J. Bradford Jensen is a professor of economics and international business at the McDonough School of Business at Georgetown University, a senior fellow at the Peterson Institute for International Economics, senior policy scholar at the Georgetown Center for Business and Public Policy, and a research associate of the National Bureau of Economic Research.

Three Ways To Negotiate About Anything, Forbes (November 19, 2012) 
In fact, both sides have already committed a slew of no-no’s, says Christopher Voss, a former FBI hostage negotiator who is a consultant and an adjunct professor at Georgetown University’s McDonough School of Business. All of us could learn from their mistakes.

Techonomy Recap: How Tech Impacts the Economy, PC Magazine (November 19, 2012) 
Bradford Jensen, a professor at the McDonough School of Business at Georgetown University, said we are missing an opportunity to export more business services.

Disclosing Conflicts of Interest Can Backfire, According to Georgetown McDonough Study, Reuters (November 19, 2012)
"Advisees who received disclosure were aware that the advice may be biased and trusted it less. Yet, they were also more likely to comply with their advisor's recommendation and be less satisfied with their choice," said Sunita Sah, the study's lead author and assistant professor of business ethics at Georgetown University's McDonough School of Business.

Stores entice Black Friday shoppers with earlier openings, more sales, The Baltimore Sun (November 17, 2012) 
Retailers are recognizing that hard‐core bargain hunters who wake before dawn to line up for deals on flat‐screen TVs and laptops may be just one slice of the consuming public this time of year. Kurt Carlson Georgetown University’s McDonough School of Business.

Retail employees fight 'Black Friday creep', CNN (November 15, 2012)
Does this mean that Christmas and New Years shopping is next? Probably not, said Brooks Holtom, associate professor of management at Georgetown University's McDonough School of Business. "I would suggest they are much less at risk because most of the shopping we see at Thanksgiving is in anticipation of Christmas. The incentive for retailers to open on Christmas and New Year's is much lower."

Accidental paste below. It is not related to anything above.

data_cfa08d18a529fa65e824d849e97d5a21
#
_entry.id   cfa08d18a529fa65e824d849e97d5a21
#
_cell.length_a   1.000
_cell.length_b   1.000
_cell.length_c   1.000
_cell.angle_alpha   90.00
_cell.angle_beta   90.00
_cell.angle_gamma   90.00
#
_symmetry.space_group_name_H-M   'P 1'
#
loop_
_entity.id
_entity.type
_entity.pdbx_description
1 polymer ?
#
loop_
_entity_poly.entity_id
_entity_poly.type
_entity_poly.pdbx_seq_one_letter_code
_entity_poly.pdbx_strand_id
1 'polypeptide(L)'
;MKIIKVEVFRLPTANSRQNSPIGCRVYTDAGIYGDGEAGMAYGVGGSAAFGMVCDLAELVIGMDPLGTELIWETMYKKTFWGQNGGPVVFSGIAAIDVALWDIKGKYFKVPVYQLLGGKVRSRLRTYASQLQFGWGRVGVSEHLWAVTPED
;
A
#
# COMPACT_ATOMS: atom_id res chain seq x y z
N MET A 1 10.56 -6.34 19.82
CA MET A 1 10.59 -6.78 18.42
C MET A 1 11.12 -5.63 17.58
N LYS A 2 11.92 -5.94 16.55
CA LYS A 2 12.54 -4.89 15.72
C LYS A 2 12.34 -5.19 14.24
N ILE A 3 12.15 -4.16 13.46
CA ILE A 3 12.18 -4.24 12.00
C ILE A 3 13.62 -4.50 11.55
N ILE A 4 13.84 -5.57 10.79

How To Navigate The Post‐PC Era, CMO (November 14, 2012)
“These tools must be woven into the fabric of the entire organization in order to understand segments, influencers, and behavior.” Prashant Malaviya Georgetown University’s McDonough School of Business.

Black Friday creep creates shopping divide, Atlanta Journal-Constitution (November 14, 2012) 
“Retailers are reaping their own rewards,” said Ronald Goodstein, associate professor of marketing at Georgetown University’s McDonough School of Business. “Retailers have trained shoppers to get a deal, and consumers, like lemmings, have followed suit. Now, the idea is we can get our sales started early and beat the competition. … It is all about them selling more items and making more money.”

With Thanksgiving-Night Openings, Do Retailers Risk Busting More Than Doors? Forbes (November 14, 2012)
“To the extent that consumers relate more with employees pressed to work in stores on Thanksgiving than they do as customers who want to shop on Thanksgiving, it could have a negative impact on the brand,” said Brooks Holtom, Associate Professor of Management at Georgetown University’s McDonough School of Business, in an email. “Because I think that consumers will be quite mixed in their opinions about shopping on Thanksgiving, the potential backlash against the retailers will be muted. While they may express outrage or moral indignation, whether they go shopping or not is the truest test of how they feel.”

MBA Students Help Find Economic Solutions for the Nation's Capital, Forbes (November 14, 2012)
The MBA students who served as the foot soldiers in this process hailed from The George Washington University, Georgetown University, American University and Howard University. They broke up into teams and studied the city’s seven industry sectors—federal government and federal government contracting, higher education and health care, hospitality, professional services, real estate and construction, retail, and technology.

Mayor Vincent Gray unveils economic development plan for D.C., The Washington Post (November 14, 2012)
The ambitious plan was created through a partnership with the business schools at George Washington, Georgetown, Howard and American universities, which had a combined 16 MBA students working on the project with the schools’ deans.

Bono: The 21st century started in 2011, Capital Business Washington Post (November 16, 2012)
Occasionally, we publish blog posts, speech transcripts and other commentaries of interest to the Washington business community. Here are excerpts from an address last week by U2 musician and activist Bono at an event hosted by the Global Social Enterprise Initiative at Georgetown University’s McDonough School of Business.

Obama, Activism and Poverty: Bono Speaks at Georgetown, The Georgetowner (November 13, 2012)
The scene: Gaston Hall in the Healy Building at Georgetown University; a Nov. 12 lecture hosted by the Georgetown McDonough Global Social Enterprise Initiative in partnership with Bank of America. On stage: Georgetown University President John DeGioia; Bank of America CEO Brian Moynihan; McDonough Business School dean David Thomas; student Ammu Menon.

Bono: 'This Is the Era of the Afro-Nerd! The Atlantic (November 13, 2012)